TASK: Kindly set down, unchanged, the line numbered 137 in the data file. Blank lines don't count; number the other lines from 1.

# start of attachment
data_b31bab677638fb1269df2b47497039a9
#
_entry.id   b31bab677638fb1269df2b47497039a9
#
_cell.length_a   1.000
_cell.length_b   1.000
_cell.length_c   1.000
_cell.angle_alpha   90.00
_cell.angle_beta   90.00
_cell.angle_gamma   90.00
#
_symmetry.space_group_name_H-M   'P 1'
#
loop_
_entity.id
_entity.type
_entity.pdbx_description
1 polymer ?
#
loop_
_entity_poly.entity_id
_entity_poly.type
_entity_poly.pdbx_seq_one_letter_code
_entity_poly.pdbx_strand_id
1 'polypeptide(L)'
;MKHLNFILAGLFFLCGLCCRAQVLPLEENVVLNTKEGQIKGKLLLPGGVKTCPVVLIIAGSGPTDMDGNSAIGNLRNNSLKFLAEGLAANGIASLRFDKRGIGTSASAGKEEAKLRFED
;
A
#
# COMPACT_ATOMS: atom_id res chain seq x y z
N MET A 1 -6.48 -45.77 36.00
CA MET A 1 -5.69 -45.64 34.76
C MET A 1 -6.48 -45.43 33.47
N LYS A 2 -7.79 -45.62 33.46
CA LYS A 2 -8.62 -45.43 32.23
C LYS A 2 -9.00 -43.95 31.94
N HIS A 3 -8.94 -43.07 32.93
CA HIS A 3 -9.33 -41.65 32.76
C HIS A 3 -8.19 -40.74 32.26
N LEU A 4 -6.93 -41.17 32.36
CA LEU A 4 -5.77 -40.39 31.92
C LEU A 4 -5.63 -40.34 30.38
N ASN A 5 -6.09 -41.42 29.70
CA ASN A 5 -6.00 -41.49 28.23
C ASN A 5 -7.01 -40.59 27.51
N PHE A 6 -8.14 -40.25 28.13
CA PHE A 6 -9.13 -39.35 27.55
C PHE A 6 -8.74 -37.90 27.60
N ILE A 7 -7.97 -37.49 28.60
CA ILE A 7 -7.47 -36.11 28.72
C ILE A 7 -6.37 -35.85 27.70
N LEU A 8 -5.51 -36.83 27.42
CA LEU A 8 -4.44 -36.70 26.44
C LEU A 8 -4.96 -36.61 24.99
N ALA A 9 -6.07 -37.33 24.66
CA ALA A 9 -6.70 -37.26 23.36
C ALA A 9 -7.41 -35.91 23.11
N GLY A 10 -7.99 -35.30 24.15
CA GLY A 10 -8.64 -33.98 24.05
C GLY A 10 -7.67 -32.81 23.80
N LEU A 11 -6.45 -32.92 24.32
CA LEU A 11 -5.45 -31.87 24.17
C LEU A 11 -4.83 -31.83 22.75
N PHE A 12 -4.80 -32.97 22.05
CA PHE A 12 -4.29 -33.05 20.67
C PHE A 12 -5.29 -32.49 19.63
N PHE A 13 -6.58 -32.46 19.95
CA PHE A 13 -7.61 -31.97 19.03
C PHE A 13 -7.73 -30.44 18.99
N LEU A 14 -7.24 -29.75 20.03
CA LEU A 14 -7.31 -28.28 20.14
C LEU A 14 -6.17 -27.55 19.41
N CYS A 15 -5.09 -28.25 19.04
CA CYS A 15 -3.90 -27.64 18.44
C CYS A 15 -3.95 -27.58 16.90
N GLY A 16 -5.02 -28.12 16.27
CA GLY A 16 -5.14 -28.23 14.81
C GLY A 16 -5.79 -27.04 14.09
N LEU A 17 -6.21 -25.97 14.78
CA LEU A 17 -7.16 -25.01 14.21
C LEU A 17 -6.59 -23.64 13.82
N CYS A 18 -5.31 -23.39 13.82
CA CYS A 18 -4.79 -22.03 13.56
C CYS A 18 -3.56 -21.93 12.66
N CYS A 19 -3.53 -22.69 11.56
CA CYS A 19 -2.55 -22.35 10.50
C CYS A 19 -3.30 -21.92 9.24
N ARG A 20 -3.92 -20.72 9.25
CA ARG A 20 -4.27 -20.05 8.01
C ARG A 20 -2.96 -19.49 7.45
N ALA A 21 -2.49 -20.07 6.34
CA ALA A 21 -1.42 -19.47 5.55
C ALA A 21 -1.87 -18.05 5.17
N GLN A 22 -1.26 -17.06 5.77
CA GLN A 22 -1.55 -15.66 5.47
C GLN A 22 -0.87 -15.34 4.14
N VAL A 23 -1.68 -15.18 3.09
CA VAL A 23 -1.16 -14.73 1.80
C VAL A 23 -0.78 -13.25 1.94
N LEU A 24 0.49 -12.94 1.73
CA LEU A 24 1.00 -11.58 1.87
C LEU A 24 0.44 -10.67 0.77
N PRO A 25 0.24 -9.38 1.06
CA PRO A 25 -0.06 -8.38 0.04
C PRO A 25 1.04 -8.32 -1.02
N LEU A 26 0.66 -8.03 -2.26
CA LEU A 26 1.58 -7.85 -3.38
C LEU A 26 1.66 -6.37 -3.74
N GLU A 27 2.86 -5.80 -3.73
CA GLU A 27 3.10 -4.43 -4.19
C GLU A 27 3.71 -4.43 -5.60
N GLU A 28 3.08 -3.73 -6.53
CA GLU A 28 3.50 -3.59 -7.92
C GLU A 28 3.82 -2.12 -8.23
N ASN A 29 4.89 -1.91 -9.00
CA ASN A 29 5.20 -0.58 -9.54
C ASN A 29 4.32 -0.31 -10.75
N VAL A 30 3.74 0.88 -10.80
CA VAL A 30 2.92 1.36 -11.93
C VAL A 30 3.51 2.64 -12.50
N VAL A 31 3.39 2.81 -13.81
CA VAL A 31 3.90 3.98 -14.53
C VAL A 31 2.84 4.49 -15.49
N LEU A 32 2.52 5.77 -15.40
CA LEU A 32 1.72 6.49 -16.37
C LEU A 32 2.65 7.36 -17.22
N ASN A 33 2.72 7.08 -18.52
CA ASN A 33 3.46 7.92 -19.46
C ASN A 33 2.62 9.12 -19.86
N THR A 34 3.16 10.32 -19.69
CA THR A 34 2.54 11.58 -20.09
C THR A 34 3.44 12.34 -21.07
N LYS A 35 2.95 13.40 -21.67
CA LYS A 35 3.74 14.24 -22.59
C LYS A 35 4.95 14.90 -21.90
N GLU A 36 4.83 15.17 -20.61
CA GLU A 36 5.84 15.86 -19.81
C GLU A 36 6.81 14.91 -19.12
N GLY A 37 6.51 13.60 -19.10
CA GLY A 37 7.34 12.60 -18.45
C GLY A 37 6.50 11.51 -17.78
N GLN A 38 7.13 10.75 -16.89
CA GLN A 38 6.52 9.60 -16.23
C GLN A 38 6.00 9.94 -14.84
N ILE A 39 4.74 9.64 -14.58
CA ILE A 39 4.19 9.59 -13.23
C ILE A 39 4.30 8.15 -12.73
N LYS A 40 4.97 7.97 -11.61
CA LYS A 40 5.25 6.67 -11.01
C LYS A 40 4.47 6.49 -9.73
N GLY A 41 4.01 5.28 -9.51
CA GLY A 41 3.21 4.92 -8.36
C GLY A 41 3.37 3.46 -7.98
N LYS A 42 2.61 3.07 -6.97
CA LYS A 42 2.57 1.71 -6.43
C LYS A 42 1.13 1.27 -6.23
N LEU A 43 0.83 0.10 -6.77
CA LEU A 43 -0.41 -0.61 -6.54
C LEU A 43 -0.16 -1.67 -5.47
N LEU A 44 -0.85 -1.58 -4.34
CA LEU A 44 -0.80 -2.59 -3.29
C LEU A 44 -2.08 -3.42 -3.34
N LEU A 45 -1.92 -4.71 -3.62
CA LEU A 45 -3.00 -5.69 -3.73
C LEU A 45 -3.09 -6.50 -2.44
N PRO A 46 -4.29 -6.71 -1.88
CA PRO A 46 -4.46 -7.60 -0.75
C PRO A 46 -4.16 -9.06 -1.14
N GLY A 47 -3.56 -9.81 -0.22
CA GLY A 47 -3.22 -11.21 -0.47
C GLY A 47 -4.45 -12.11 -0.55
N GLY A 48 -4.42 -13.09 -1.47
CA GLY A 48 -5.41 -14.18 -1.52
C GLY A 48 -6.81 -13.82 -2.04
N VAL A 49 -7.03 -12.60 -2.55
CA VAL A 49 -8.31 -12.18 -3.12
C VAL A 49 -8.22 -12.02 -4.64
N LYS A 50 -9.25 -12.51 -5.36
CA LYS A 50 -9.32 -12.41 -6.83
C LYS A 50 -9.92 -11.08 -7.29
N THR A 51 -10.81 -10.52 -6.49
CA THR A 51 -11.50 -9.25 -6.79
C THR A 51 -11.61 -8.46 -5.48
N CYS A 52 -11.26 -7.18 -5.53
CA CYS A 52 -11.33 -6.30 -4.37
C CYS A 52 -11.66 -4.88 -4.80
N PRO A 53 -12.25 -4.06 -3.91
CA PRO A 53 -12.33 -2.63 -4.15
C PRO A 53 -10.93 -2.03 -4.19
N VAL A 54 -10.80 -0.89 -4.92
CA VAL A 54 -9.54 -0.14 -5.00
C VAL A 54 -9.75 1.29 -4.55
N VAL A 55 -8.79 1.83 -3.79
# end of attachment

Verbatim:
CA GLU A 36 5.84 15.86 -19.81